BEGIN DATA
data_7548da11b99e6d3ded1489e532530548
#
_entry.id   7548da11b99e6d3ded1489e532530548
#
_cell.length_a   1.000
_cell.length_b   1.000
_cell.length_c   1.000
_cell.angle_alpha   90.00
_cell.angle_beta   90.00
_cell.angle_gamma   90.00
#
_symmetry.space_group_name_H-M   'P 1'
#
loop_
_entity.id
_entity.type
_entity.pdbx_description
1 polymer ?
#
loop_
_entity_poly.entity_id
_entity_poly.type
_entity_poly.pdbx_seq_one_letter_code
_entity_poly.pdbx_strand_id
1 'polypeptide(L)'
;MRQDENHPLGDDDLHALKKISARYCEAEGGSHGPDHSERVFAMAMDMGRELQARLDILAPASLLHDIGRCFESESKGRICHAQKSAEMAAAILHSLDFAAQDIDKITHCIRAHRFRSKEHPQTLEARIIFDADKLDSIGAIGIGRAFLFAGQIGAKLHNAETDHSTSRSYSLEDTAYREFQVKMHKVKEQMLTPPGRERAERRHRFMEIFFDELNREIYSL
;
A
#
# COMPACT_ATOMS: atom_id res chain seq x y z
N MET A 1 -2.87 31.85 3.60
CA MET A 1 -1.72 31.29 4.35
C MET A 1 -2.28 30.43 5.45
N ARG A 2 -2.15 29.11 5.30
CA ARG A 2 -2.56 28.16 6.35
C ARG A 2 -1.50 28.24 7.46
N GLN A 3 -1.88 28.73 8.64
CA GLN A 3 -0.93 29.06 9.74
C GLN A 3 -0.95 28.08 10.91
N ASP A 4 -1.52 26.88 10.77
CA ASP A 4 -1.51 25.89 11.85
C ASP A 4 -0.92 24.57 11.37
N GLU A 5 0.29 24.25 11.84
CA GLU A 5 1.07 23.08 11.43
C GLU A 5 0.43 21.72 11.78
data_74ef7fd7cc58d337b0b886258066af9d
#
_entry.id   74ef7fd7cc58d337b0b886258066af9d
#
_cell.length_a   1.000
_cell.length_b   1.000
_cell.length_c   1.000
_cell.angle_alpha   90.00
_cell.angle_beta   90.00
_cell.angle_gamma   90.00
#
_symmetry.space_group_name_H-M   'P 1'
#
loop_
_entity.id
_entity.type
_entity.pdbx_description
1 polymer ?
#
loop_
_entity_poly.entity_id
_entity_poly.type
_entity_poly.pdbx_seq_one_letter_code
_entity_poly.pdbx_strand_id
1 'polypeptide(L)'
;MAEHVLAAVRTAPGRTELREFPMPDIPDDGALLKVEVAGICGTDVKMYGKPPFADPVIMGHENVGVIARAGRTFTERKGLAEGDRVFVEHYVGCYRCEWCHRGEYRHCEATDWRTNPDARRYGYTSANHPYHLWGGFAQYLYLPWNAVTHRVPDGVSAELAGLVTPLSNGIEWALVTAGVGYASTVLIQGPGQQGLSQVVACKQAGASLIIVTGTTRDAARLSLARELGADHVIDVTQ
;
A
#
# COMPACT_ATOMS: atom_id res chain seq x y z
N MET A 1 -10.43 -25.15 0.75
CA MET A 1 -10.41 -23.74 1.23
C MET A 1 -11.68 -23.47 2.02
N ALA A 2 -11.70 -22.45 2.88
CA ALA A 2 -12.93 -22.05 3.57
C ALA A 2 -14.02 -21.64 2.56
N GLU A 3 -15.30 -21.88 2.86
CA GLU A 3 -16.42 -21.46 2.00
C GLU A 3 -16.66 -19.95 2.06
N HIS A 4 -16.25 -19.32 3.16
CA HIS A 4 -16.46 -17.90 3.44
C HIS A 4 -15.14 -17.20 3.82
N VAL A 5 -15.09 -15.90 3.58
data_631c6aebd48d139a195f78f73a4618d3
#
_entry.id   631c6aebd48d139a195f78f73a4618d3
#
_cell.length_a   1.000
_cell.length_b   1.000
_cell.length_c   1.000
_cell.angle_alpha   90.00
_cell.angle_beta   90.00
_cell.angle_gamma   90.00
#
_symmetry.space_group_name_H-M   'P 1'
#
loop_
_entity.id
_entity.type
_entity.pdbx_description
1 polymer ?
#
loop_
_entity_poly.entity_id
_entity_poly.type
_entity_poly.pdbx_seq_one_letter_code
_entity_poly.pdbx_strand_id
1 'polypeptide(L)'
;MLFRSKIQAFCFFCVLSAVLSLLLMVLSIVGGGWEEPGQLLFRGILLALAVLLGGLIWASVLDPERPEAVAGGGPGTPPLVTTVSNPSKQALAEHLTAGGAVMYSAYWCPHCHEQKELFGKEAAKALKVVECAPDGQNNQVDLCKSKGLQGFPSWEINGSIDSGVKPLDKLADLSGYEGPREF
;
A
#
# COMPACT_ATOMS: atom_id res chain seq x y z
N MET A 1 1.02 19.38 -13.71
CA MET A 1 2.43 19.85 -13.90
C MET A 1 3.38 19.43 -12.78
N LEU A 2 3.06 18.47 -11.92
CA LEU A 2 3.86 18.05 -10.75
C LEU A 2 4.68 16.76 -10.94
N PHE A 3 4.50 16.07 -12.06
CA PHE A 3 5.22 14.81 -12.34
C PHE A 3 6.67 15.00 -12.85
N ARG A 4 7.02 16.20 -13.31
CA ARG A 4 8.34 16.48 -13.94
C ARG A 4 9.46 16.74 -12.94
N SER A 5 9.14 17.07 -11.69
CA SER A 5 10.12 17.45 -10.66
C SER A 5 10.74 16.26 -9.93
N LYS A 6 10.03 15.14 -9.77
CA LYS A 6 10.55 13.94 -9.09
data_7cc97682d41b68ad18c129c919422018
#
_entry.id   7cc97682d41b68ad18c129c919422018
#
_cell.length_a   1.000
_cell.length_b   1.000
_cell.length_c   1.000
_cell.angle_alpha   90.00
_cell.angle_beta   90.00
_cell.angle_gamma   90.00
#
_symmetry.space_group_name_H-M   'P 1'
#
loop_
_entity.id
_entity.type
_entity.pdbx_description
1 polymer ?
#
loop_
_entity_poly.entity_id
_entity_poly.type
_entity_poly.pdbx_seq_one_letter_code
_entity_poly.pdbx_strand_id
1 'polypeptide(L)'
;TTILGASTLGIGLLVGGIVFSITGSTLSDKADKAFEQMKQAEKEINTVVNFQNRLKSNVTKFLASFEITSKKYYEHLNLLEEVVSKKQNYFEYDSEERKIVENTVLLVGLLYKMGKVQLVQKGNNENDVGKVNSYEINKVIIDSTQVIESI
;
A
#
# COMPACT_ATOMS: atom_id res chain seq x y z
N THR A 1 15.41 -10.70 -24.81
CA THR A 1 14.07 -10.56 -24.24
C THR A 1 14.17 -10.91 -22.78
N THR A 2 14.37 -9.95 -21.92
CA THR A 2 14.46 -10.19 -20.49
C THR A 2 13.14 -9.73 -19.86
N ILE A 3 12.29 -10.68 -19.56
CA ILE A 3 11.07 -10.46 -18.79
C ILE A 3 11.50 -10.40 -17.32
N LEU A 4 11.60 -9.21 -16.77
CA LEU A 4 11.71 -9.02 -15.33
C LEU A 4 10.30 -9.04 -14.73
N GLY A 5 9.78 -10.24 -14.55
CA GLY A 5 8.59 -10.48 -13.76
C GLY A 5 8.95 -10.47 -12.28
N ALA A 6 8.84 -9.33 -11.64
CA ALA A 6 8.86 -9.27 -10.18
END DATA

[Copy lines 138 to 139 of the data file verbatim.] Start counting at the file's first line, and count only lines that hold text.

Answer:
_entry.id   7cc97682d41b68ad18c129c919422018
#